Chromosomal region contains two suspect variants that raise risk for brain attack
WEDNESDAY, April 15 (HealthDay News) -- Scientists have identified a chromosomal region that may contain two genetic variants responsible for an increased risk of ischemic stroke.
About 20 percent of whites and 10 percent of blacks in the United States and Europe have at least one copy of the genetic variant. Each variant increases the risk of this type of stroke by 30 percent, according to the authors of a study being published online Wednesday and in the April 23 print issue of the New England Journal of Medicine.
The hope is that this discovery will one day translate into new treatments and ways to prevent the most common type of stroke.
"You need to start with something, and having this information allows you to try to attempt to look at prevention," said Dr. Keith Siller, medical director of the Comprehensive Stroke Care Center at New York University Langone Medical Center. "It may not mean anything now, but how can you even begin to tackle prevention of this disease if you don't know what causes it. This is a very important initial step."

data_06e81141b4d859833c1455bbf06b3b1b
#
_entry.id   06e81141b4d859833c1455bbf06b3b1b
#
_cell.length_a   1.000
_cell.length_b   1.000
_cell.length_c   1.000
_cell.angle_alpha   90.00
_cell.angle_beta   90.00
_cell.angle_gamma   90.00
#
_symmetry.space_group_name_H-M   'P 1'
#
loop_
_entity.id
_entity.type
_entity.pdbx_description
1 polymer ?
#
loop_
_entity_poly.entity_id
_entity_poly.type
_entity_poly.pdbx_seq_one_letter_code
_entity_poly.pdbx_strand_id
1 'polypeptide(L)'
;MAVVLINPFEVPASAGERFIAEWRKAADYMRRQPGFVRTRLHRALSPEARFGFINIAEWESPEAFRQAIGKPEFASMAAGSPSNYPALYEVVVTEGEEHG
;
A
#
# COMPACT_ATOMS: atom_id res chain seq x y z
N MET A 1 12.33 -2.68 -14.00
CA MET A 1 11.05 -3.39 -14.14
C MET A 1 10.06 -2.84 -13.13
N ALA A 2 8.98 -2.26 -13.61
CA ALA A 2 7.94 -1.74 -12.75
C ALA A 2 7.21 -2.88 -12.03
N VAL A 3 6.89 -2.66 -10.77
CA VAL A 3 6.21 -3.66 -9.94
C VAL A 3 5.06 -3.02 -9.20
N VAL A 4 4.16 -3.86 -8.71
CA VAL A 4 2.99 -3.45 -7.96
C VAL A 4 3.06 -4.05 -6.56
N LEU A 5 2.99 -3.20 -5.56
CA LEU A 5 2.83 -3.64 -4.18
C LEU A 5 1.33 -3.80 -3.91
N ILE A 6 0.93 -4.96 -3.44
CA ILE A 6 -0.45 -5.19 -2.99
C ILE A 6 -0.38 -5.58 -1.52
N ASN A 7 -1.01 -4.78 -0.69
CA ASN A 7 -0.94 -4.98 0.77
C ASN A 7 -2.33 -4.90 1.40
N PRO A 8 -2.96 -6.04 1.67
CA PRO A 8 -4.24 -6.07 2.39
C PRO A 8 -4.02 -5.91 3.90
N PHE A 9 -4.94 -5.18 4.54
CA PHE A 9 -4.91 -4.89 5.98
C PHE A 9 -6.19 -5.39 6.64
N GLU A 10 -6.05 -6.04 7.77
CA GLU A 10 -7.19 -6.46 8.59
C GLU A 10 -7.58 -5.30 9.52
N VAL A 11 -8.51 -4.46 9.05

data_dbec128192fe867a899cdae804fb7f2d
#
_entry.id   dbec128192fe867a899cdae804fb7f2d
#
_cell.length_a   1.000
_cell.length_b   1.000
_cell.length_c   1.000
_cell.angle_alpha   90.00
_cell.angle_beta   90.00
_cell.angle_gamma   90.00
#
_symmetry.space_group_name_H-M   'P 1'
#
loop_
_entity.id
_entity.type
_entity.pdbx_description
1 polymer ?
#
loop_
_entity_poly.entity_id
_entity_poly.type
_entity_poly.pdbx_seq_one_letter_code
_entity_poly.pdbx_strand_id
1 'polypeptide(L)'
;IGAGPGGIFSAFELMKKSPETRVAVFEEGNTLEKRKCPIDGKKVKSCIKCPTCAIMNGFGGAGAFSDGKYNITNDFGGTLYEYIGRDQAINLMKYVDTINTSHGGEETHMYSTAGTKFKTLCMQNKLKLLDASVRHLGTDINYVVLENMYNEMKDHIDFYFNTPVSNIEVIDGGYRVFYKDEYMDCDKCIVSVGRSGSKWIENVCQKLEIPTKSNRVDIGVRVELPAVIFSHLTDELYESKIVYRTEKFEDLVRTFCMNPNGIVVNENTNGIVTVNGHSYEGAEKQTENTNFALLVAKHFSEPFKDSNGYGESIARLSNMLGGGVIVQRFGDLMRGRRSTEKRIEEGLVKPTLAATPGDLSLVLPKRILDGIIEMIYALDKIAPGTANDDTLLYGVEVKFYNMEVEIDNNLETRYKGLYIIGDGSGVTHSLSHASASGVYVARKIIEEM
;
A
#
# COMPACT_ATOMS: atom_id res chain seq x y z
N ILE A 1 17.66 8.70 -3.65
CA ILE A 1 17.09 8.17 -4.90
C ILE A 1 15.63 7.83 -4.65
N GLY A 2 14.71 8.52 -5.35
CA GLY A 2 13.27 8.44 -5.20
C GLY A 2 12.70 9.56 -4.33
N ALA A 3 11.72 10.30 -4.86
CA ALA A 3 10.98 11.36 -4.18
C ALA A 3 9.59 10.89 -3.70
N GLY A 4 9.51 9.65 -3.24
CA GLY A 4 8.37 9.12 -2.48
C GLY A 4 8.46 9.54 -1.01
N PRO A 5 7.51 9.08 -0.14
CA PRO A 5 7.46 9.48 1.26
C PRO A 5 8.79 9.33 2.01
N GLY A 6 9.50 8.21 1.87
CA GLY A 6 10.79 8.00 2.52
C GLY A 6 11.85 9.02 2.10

Siller was not involved with the study, which was funded by the National Heart, Lung and Blood Institute and other arms of the National Institutes of Health.
The eventual implications are potentially enormous.
Ischemic stroke, caused by blocked blood flow to the brain, accounts for almost 90 percent of all strokes.
"Stroke is the number three cause of death and the leading cause of disability," Siller said. "We're talking about millions and millions of people who have some sort of genetic predisposition."
Research on stroke has traditionally focused more on lifestyle factors.
"There hasn't been very much known about specific genes in stroke," Myriam Fornage, co-author of the study and a cardiology professor at the Brown Foundat
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